Drums and parade underscore political power at Women’s Summit

By Lola Quintela:

Drummers, a parade, and rousing speeches gave last weekend’s northern Virginia Women’s Summit a charge of excitement while breakout sessions allowed participants to dive deep into important issues at the sold-out event.

Northern Virginia lawmakers at both federal and state levels energized the estimated 1,000 participants at the 3-day event, June 28-30, and strategized on the campaign to turn Virginia blue in the state-wide election on Nov. 5.

The tone was set early when Barbara Jones, a  founder of the sponsoring group Network NoVA, led a chant at the Friday night opening at the Hilton McLean Tysons Corner Hotel : “Fired up! Ready to win!”

Rep. Gerry Connolly (D- 11) gave the keynote on Friday night’s gathering, reminding his audience, in keeping with the theme of the evening, “Going Local,” that “the buck stops with your local official.”   All local Democratic candidates for Fairfax County School Board, Board of Supervisors and Commonwealth’s Attorney then came onstage, joined by the Democratic  local candidate delegation from Prince William County, which contains more Democratic candidates than in the last 40 years.

Amy Ashworth, candidate for  Commonwealth’s Attorney in Prince William, vowed, “I’m going to build on my predecessor’s work and make it better as the first woman elected to this office in Prince William County. “

Parade of Power at Women’s Summit in Tysons Corner June 28-30

Saturday’s theme was “Virginia is My District.” Sen. Mark Warner (D- Va) delivered the keynote, saying,   “What you did in 2017 shocked Virginia. What you did in 2018 shocked the nation.”  He called for an even more shocking 2019. “If you think that it’s important to send a message to Donald Trump, then you must go out there and work your heart out.”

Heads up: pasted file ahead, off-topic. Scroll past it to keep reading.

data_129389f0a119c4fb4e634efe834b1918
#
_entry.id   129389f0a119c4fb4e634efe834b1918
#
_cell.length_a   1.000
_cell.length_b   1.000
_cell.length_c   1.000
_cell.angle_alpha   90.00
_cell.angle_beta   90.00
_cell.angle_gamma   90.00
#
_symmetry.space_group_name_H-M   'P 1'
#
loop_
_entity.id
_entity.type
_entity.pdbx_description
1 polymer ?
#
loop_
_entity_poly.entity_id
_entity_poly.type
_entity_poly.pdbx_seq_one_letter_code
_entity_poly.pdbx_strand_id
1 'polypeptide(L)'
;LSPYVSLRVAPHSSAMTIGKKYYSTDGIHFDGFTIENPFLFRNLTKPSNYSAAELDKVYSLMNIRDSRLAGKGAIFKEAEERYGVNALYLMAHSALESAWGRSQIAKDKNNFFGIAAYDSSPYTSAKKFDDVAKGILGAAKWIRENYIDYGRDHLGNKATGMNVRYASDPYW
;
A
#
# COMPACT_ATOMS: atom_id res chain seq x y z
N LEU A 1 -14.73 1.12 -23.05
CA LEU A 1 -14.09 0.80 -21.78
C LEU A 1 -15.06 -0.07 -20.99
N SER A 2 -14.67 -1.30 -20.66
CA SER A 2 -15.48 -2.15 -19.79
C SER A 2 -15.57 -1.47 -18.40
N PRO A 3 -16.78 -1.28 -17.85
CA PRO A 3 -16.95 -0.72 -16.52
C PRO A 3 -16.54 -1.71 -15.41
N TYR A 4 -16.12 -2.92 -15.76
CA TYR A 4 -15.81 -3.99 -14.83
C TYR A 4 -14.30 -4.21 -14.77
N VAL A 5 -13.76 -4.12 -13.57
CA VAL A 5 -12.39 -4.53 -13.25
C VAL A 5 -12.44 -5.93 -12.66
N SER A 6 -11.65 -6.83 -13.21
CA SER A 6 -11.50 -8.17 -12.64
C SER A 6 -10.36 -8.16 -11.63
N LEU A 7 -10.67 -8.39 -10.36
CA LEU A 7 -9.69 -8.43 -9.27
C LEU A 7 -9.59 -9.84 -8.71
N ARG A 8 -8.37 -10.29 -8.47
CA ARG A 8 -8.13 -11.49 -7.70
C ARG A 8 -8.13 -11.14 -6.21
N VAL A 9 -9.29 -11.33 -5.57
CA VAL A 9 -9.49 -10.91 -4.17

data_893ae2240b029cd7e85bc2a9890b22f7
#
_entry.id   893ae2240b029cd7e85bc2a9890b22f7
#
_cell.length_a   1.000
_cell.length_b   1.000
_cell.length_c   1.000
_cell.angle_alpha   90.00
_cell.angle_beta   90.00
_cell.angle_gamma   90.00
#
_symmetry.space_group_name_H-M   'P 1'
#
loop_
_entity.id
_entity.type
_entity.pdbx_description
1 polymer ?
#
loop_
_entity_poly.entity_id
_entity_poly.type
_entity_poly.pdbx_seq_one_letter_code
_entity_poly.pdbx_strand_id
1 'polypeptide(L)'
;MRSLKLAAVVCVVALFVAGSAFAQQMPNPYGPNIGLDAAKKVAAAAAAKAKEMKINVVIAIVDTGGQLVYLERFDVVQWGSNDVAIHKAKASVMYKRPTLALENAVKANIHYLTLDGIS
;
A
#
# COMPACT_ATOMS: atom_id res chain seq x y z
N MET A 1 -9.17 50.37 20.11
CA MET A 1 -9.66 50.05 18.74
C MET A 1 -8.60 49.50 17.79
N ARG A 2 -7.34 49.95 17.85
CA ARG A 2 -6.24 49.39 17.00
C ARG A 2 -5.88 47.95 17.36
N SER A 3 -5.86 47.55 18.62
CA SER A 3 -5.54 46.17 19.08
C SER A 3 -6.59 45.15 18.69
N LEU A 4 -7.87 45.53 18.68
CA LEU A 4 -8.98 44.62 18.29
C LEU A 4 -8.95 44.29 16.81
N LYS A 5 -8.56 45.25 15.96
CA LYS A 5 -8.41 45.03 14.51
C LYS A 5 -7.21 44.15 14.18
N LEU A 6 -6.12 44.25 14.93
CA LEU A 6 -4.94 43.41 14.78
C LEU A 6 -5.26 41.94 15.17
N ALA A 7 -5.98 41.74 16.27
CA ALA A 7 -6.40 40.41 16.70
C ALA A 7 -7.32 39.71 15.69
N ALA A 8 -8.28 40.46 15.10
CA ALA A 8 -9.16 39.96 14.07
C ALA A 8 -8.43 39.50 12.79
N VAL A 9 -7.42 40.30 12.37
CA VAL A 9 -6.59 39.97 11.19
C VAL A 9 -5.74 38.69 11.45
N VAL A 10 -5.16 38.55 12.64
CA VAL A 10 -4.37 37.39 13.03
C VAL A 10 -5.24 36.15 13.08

Then, an all-women drummer group, Banda Feminina Batala,  took the stage by storm while a “Parade of Power,” featuring state delegate and senate candidates and incumbents, wound their way, waving signs, through the audience.

Participants got to work in the afternoon breakout sessions, with a broad range of topics, such as “Canvassing, ”  “A Conversation about Racism in Everyday Life, ” and  “The Shocking Truth About Income Inequality.”

The evening concluded with the “POWER Jam,” featuring short films, authors, singers, comedians, storytellers and others. An evening of powerful women giving powerful performances,” as the sponsor, Network NoVA termed it.

Sunday’s focus was national and began with the “BADASS breakfast” at which Reps. Conolly, Don Beyer (D-8) and Jennifer Wexton (D-10) all spoke.  Beyer urged all members of Congress to make a pledge that they would not serve on any panel that was all male.

Wexton recalled that, “Congress has passed the first gun violence prevention legislation in decades. You made 2017 happen. Then again, you made 2018 happen. You can make 2019 happen as well. Because BADASS Women get things done.”

Many in the audience seemed delighted with the large number in attendance, the energy shown by speakers and participants alike, and the opportunities for networking and meeting people. For example, Virginia Smith, a candidate for state senate in district 15, said, “There is nothing like the power of women coming together.”

Sister Simone Campbell, a social justice activist and member of Sisters of Social Service, gave an appropriate benediction as one of the summit’s last speakers, urging everyone to be “holy mischief makers.”

Lola Quintela is Corresponding Secretary of Fairfax County Democratic Committee

Main photo: Banda Feminina Batala beats a strong rhythm at the Women’s Summit/ Photos by Lola Quintela